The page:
In addition, I am actually not a big series reader and the meme has questions that assume that I read essentially all series all the time. My favourite series should be distinct from my comfort book, which should be distinct from my first favourite series which should be distinct from my favourite childhood book. That’s a stretch, frankly.
My favourite series right now, I think, is probably Le Guin’s Earthsea novels. (Not counting the Hainish setting, which doesn’t re-use characters, centuries or planets terribly often, and I don’t think that’s a series as the meme intends it.) Here’s a conversation I had on Geek Feminism.
Okay, please explain to me what I’m missing in the Earthsea series. I read The Wizard of Earthsea on the recommendation of a friend who when he thinks of feminist, he thinks of me and vice/versa so he said I would LOVE them.
Only, I didn’t. If we were to submit the book to the Bechdel Test it would fail miserably. Furthermore all of the women characters are the basic stereotypes of evil witch or virginal damsel.
Does it just get exponentially better as the series goes on or am I missing something?
The first three are in fact notoriously male-centric. Decades later Le Guin, with a much more feminist eye, returned to the universe and wrote a fourth novel Tehanu which was a woman’s perspective on the whole thing (although the second novel is also from the point-of-view of a woman, but it’s still About Men). There’s also a fairly large change in tone. The fifth and sixth books (which are a collection of stories and a novel respectively) are more in the tradition of the fourth, although not as exclusively focussed on women’s point-of-view.
With regard to whether to continue, I would suggest that you do so only if you want to follow the story of Ged, because otherwise you will probably find the whole thing pretty annoying. An alternative might be reading the second and then the fourth, fifth and sixth books.
I actually like the first three, especially Tombs of Atuan, better than Stephanie likes A Wizard of Earthsea. But even with Tehanu this wouldn’t have made it into this entry: the fifth book really makes it for me. But I’ll save that for Day 126.96.36.199
Day 3 of the 30 day book meme: the best book you’ve read in the last 12 months.
I got into Ursula Le Guin’s writing non-Earthsea writing rather late, but now it’s like always coming home, for me. (Yes, haha, I have not in fact read it. I don’t actually seek them out, because I think her work deserves to be read over many years.) This year’s gem is The Birthday of the World, which is a collection of stories. The thematic draw of this book for me was the stories about various forms of introversion, of relationships unfolding slowly, of societies that have been the same way for a long time and who find meaning in returning and returning again. Thus, my favourite stories in the collection were: Unchosen Love (fear and helplessness in the face of passion) and Solitude (committed adult relationships and all interpersonal manipulation as evil sorcery). I liked Paradises Lost too (and the others!) but for a slightly different reason: I’ve always liked Le Guin’s marriages, indeed they form a really key part of the way I view marriage (as a word for intending life partnership rather than a legal system) and Hsing and Hiroshi have a distinct kind of me: marriage as a secondary part of life’s work.11.18.10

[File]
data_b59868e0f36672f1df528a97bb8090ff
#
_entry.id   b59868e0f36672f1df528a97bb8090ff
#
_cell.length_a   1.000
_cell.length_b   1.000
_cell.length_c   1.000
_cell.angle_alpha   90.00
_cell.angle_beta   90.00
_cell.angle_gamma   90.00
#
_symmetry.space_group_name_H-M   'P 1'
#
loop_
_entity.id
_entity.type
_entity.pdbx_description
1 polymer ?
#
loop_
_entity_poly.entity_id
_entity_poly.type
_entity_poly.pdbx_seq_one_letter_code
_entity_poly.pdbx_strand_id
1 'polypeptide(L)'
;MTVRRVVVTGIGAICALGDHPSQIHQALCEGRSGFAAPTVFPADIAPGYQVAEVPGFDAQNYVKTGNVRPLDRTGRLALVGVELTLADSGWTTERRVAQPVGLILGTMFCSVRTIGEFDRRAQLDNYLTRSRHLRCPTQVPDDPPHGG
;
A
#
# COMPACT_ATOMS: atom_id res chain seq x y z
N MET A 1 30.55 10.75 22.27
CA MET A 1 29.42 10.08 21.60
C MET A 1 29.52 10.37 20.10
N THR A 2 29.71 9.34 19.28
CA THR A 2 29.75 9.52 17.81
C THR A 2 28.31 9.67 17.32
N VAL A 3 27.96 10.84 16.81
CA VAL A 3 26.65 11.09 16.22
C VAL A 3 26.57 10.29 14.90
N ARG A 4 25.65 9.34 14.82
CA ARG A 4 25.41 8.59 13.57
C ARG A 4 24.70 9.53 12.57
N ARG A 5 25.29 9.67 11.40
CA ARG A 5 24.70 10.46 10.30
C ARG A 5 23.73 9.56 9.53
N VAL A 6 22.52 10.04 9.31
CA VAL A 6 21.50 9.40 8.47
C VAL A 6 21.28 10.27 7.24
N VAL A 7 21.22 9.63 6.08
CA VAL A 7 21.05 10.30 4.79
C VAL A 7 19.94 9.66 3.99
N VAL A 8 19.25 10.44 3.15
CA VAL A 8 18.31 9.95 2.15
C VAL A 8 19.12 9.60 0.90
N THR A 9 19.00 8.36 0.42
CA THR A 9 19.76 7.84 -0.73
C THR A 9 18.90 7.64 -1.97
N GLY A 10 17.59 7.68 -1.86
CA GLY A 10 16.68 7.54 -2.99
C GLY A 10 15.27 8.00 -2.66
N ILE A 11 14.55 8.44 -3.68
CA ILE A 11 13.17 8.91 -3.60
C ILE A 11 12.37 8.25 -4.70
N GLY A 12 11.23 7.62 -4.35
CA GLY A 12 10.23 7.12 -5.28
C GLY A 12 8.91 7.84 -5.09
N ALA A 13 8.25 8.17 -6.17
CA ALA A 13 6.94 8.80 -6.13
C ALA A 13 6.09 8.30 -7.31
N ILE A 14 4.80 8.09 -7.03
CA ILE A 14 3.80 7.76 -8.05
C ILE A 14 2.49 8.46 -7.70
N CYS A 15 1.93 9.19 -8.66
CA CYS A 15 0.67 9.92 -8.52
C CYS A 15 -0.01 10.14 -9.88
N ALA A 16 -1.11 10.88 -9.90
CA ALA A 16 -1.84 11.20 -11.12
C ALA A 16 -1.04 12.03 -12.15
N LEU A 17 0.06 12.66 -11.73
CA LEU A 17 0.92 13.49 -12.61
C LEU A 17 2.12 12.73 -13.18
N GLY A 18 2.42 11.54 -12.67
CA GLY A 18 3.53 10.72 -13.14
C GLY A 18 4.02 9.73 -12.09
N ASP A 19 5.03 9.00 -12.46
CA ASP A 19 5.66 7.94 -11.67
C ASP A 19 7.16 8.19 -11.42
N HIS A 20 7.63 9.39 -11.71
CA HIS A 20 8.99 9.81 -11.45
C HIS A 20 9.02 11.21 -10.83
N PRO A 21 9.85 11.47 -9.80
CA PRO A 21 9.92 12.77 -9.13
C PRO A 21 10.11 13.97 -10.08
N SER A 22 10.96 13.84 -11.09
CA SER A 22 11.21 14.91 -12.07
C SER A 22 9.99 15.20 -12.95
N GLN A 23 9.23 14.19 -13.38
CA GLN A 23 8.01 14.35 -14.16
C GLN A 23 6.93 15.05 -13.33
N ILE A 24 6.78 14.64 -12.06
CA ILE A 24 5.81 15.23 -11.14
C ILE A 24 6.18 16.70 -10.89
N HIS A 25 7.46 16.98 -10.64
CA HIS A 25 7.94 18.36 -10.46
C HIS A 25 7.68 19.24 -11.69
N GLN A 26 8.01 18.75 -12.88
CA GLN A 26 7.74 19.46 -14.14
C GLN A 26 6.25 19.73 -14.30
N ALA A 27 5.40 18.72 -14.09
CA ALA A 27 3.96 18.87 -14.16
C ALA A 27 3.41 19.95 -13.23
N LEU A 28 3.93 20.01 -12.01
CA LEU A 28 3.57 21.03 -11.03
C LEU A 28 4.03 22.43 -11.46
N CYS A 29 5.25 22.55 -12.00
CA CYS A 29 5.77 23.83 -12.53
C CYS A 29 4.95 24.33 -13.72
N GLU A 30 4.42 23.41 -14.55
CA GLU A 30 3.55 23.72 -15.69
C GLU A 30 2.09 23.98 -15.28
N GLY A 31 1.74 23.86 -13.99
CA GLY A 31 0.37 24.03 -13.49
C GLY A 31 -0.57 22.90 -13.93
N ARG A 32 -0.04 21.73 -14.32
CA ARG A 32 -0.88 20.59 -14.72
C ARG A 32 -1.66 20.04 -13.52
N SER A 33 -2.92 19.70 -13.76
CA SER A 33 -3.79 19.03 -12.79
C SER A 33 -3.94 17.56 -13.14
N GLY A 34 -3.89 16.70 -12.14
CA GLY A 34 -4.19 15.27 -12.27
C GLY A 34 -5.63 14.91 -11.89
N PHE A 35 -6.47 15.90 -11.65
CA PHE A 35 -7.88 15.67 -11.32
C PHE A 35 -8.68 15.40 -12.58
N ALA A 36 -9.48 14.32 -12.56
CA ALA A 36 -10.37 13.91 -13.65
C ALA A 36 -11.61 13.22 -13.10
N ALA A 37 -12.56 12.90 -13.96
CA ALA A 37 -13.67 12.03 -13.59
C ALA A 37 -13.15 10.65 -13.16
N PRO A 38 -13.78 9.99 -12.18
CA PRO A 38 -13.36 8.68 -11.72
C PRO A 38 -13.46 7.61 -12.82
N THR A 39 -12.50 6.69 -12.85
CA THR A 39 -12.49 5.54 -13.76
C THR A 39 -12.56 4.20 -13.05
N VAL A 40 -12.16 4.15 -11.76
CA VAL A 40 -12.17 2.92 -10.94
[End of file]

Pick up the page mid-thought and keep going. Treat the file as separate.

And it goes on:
A sort of an inverse book review, books I have closed, or returned to the library, without finishing them.
Treason’s Harbour by Patrick O’Brien. I probably will finish the Aubrey-Maturin novels at some point, but I don’t think it’s going to be this year, and perhaps not next. I’m not sure exactly why I suddenly went off them, but I think it’s because I don’t like Jack as a character very much. He’d probably be a lovely person to complete your table for dinner (better than Stephen for many dinners), but I don’t want to read twenty novels about him in a short period of time.